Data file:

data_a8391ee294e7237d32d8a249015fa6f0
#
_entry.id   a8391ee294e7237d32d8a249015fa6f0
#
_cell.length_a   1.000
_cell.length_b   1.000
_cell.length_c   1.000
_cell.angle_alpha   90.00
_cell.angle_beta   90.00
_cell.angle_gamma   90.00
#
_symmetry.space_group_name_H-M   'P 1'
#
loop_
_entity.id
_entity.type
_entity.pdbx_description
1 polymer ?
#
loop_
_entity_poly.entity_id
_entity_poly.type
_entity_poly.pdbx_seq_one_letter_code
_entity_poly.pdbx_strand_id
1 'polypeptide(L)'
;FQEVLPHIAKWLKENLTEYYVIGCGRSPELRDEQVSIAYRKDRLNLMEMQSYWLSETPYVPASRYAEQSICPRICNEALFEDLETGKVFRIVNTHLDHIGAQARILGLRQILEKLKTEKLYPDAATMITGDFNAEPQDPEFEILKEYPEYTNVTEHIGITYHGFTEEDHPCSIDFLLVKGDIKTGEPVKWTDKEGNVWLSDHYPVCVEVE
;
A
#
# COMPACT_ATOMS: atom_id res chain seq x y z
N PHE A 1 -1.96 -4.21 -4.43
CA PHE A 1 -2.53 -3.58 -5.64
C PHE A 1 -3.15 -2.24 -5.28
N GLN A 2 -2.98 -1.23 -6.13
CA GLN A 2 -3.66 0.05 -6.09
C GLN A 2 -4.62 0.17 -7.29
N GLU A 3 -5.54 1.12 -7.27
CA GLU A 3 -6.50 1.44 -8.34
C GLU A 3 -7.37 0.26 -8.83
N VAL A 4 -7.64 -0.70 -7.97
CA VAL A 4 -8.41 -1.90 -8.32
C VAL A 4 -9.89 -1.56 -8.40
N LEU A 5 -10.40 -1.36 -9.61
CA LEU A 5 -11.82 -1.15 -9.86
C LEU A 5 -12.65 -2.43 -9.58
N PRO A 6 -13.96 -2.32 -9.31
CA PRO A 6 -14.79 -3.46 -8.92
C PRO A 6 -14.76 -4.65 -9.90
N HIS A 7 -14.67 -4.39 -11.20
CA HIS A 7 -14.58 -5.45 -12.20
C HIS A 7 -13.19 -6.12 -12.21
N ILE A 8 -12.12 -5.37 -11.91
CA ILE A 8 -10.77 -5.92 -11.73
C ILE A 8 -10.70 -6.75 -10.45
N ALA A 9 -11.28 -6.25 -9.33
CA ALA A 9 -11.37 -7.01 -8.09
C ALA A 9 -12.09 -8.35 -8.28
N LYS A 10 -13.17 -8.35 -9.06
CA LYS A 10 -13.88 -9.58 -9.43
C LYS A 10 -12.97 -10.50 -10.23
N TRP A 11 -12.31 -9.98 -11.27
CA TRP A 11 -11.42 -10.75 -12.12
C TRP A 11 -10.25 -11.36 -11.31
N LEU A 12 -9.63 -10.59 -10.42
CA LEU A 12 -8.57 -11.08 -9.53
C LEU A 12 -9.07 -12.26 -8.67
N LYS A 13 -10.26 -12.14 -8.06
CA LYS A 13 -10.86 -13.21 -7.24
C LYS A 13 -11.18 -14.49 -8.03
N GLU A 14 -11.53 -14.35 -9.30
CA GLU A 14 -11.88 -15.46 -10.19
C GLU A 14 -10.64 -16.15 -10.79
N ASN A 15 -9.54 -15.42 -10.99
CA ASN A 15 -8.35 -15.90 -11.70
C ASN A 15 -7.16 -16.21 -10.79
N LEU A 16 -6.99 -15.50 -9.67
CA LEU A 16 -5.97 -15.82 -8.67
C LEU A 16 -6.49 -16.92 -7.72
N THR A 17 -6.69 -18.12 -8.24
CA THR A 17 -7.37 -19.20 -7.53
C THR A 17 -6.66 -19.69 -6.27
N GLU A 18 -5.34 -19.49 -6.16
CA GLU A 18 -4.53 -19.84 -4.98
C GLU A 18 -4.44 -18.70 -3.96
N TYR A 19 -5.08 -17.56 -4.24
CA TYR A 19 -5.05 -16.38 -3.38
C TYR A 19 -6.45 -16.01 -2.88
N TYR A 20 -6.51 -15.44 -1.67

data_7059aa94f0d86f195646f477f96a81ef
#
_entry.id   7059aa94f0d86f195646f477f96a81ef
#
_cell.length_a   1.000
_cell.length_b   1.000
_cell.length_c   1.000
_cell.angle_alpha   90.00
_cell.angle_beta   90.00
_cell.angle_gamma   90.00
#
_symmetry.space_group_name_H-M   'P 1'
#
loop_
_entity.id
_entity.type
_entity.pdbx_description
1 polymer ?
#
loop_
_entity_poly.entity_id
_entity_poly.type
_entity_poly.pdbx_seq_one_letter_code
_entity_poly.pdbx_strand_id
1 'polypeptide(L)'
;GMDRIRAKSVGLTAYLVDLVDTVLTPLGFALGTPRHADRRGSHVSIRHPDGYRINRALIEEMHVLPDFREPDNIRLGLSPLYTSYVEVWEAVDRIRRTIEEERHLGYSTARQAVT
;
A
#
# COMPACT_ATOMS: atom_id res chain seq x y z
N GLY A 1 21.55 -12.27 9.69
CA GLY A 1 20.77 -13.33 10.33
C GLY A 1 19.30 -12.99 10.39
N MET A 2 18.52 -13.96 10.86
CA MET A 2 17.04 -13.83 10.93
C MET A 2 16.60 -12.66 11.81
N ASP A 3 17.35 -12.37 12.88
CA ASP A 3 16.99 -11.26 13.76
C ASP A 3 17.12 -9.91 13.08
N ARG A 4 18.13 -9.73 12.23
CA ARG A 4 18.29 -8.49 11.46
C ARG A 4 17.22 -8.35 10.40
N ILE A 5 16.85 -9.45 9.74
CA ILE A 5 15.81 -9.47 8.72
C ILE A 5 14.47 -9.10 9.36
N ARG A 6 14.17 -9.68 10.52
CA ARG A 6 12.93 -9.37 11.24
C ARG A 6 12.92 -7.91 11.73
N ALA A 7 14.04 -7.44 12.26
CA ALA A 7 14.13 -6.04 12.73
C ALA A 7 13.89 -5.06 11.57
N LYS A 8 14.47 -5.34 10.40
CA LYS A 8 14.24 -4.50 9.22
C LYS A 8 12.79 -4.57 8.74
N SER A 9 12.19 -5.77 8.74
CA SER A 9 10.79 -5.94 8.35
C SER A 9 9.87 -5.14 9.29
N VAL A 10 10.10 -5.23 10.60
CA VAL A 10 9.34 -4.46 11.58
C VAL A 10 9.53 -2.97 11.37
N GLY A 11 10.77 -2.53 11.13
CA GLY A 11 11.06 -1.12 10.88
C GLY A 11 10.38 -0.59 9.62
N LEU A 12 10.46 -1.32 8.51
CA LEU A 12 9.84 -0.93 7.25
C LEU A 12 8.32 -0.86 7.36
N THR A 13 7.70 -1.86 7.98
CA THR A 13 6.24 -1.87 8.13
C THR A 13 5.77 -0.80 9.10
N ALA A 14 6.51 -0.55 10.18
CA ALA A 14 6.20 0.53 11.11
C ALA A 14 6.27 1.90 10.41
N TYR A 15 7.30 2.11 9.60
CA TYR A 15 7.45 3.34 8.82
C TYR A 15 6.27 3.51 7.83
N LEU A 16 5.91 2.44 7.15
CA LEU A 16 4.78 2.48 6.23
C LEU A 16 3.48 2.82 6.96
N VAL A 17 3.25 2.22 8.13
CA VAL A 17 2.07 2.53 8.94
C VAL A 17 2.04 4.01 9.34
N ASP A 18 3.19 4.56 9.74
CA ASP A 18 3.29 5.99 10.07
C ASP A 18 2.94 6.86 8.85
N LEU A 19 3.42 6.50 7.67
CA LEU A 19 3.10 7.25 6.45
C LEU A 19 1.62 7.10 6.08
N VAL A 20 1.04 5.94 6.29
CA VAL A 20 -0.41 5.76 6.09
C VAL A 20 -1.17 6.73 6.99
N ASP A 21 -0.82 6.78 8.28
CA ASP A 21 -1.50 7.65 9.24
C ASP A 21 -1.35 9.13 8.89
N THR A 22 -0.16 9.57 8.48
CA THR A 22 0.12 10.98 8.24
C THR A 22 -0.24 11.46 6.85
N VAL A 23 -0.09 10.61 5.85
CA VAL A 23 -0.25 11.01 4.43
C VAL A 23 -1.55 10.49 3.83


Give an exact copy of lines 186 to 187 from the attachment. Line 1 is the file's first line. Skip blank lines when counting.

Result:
CA VAL A 23 -0.25 11.01 4.43
C VAL A 23 -1.55 10.49 3.83